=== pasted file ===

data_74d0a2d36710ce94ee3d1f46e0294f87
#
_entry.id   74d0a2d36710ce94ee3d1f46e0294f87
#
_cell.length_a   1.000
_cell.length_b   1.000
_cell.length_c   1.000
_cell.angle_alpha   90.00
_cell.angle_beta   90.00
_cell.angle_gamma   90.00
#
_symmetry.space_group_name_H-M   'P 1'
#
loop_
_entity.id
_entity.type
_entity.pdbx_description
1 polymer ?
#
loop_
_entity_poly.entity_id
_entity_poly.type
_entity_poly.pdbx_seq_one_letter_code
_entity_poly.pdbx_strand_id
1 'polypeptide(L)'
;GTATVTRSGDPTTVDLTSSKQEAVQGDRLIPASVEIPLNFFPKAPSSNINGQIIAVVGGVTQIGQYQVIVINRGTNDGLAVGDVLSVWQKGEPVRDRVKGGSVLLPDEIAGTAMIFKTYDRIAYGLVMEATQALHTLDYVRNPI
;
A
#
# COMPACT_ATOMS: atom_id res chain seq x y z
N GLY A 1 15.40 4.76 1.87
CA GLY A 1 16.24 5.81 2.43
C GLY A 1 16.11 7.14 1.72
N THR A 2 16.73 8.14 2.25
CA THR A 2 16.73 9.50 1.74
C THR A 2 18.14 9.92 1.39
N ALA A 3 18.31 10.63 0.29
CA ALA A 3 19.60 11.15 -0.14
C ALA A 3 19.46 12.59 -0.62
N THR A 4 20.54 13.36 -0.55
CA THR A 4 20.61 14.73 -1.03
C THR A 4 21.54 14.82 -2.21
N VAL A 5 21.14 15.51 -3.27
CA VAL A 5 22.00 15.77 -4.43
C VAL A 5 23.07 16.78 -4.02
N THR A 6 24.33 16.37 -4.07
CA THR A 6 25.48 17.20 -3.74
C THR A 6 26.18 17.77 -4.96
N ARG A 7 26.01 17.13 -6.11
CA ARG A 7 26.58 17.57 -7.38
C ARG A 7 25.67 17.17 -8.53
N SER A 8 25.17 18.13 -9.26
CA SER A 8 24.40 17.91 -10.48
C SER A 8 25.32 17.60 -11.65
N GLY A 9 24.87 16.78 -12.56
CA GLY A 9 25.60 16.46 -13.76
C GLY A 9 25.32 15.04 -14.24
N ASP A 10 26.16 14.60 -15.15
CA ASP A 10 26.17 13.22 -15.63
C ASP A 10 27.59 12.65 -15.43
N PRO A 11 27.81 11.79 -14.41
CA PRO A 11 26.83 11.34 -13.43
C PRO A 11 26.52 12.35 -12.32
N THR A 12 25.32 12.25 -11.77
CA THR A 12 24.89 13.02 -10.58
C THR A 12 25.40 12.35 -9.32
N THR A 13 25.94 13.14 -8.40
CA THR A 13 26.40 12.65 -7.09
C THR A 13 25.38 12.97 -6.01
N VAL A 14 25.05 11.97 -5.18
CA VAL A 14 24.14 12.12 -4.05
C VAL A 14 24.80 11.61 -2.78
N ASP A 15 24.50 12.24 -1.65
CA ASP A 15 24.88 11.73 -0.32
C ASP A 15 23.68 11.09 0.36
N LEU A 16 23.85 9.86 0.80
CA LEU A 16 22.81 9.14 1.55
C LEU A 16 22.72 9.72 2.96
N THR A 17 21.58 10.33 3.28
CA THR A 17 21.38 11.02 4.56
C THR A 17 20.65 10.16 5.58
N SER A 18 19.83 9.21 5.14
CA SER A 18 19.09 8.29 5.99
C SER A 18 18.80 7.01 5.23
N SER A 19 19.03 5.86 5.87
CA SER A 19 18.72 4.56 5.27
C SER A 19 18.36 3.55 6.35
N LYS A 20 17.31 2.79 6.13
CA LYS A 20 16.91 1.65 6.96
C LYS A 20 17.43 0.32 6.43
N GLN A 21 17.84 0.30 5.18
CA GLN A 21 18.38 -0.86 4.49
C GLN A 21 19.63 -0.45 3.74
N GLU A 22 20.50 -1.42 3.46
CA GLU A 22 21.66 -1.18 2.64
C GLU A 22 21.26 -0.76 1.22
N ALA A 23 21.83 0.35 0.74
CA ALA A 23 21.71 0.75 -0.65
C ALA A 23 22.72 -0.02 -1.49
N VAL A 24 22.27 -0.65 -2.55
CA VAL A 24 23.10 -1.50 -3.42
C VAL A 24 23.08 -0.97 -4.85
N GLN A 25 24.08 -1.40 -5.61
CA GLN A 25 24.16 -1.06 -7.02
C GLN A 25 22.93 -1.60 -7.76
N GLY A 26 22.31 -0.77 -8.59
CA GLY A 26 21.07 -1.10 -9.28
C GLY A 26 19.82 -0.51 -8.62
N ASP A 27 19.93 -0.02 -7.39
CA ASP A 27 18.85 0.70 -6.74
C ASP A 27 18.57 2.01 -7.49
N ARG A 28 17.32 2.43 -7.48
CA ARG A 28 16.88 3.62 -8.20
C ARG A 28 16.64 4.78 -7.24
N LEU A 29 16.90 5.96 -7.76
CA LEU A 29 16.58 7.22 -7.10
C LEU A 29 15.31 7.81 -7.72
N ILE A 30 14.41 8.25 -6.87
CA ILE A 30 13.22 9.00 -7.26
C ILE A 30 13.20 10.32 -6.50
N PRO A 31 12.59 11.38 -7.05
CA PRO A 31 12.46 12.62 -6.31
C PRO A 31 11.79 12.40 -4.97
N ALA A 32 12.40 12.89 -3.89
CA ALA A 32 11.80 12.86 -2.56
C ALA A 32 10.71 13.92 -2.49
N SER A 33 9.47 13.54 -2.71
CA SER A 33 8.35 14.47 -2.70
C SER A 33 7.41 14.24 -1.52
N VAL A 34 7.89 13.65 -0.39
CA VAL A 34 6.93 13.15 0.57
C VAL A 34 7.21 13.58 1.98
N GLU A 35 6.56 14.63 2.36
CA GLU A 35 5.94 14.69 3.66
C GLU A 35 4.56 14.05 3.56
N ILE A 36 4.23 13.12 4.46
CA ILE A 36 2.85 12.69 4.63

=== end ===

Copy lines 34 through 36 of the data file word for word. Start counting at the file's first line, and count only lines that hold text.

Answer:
N THR A 2 16.73 8.14 2.25
CA THR A 2 16.73 9.50 1.74
C THR A 2 18.14 9.92 1.39